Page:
Id. Consequently, this matter was again remanded to the trial court. Id. at ¶ 33.

         {¶8} On remand, the court appointed a new guardian ad litem ("GAL"). By order dated May 6, 2015, the court specified when the GAL would travel to Florida and when Son would travel to Ohio. The order further specified, "All interviews with [Son] in Summit County shall occur at the Common Ground Center in Tallmadge, Ohio." In addition, it set deadlines for the parties to pay the GAL's fees and travel costs, and a deadline for the GAL's report. Finally, the order stated, "The prior orders of this [c]ourt with respect to [Mother] having a psychological evaluation by Robin Tener, Ph.D., remain in full force and effect."

         {¶9} The final hearing in this matter was held in October 2015. Although it was initially scheduled for two days, the trial court allowed the parties an additional day to fully present their witnesses and evidence. The court entered a judgment entry on January 7, 2016 designating Father the residential parent and legal custodian of Son, ordering Mother to pay $50 per month in child support, and granting Father the tax dependency exemption for Son.

         {¶10} Mother timely appealed. On appeal, Mother filed numerous motions, including multiple motions to extend the time for filing the record and her appellate brief. Father's counsel also requested additional time to respond to Mother's motions and to file his brief. Mother raises three assignments of error.




         {¶11} In her first assignment of error, Mother argues that the trial court erred in finding that she was not credible and in awarding custody of Son to Father.[1] This Court disagrees.

         {¶12} As an initial matter, this Court notes that, within her argument, Mother purports to challenge two provisions in the trial court's order. She quotes the trial court's determination that "Father shall be the residential parent and legal custodian of [Son]." She also quotes the trial court's determination that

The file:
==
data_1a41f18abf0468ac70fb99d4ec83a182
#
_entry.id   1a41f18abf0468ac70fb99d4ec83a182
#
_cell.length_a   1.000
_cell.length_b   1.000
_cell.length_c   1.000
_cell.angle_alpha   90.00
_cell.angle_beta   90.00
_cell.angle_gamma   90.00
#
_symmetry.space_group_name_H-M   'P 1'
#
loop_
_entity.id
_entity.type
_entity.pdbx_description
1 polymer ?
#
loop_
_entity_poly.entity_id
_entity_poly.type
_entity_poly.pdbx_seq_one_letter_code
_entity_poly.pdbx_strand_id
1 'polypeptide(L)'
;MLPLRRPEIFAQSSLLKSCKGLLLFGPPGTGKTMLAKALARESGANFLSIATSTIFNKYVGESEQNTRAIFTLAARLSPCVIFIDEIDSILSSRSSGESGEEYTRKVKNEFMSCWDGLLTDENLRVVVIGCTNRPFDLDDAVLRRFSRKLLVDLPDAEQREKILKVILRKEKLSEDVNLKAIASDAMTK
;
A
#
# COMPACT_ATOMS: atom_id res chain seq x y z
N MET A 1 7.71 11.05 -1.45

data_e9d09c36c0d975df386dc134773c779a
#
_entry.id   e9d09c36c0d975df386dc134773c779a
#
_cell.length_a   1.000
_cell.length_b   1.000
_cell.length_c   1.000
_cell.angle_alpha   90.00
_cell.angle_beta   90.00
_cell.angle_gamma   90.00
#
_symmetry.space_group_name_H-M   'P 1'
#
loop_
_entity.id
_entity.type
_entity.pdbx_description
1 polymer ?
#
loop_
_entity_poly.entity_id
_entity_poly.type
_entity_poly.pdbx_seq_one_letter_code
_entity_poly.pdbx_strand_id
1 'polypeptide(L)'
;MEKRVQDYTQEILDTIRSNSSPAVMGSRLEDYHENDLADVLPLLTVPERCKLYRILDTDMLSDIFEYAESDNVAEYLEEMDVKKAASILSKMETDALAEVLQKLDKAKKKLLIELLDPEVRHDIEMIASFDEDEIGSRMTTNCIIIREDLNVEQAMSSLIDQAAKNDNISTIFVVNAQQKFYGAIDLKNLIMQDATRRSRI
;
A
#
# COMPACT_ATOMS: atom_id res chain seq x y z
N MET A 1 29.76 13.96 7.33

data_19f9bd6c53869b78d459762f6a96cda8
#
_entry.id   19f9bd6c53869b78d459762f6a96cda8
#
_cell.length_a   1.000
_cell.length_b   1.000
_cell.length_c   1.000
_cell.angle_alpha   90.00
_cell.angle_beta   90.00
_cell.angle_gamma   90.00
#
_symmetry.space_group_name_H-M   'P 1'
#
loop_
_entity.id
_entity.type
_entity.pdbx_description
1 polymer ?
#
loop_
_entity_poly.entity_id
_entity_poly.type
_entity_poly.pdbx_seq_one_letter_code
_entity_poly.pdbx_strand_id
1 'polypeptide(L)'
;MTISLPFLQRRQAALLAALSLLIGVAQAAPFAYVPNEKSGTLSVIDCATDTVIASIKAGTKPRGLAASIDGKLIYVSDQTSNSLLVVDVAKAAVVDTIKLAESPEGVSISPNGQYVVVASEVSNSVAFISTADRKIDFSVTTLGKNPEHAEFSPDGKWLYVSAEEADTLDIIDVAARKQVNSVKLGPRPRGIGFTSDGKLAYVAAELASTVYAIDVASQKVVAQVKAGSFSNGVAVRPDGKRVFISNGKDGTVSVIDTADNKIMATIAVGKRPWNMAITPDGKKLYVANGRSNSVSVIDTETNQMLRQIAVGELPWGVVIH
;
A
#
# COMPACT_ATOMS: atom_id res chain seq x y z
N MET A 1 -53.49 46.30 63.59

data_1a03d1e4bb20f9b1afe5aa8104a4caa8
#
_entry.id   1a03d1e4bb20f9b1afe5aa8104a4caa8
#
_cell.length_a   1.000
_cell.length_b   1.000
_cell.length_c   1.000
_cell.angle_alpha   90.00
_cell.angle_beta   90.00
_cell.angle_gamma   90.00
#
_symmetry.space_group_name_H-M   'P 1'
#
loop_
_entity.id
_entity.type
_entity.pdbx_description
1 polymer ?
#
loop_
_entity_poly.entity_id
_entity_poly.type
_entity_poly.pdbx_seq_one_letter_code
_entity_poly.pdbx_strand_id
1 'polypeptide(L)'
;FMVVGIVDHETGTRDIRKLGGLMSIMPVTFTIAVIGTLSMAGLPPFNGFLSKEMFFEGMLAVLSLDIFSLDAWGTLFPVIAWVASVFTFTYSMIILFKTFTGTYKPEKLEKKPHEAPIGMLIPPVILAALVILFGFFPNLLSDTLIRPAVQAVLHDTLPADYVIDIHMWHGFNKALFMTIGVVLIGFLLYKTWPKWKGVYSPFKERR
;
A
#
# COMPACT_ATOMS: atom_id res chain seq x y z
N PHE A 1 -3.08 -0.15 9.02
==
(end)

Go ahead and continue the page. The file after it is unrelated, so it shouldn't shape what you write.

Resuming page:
Based on Mother's refusal to obtain a psychological evaluation and her unusual behavior throughout this case, parenting time with [Son] would not be in [Son's] best interest. R.C. [] 3109.051(A). Mother shall have telephone contact with [Son] every Sunday at 7:00 p.m. Father shall place the call to Mother. [Son] shall decide the length of the call.

         She argues that the trial court abused its discretion when it "reached the EXTREME conclusion to grant full residential custody to [Father] and deny any possession time with [Mother]." (Emphasis sic.)

         {¶13} Mother's captioned assignment of error pertains only to custody, not parenting time. This Court has repeatedly stated that "[a]n appellant's captioned assignment of error 'provides this Court with a roadmap on appeal and directs this Court's analysis.'" State v. Pleban, 9th Dist. Lorain No. 10CA009789, 2011-Ohio-3254, ¶ 41, quoting State v. Marzolf, 9th Dist. Summit No. 24459, 2009-Ohio-3001, ¶ 16. In addition, an appellant is required to support her arguments with citations to legal authority. App.R. 16(A)(7). The allocation of parental rights and responsibilities, i.e. custody, is governed by R.C. 3109.04; parenting time or visitation is governed by R.C. 3109.051. Mother's only citation to R.C. 3109.051 is her quote of the trial court's decision. Mother does not identify the factors contained in R.C. 3109.051, nor does she cite any legal authority applying that statute. This Court will not create an argument on her behalf. See Cardone v. Cardone, 9th Dist. Summit Nos. 18349, 18673, 1998 Ohio App. LEXIS 2028, *22 (May 6, 1998).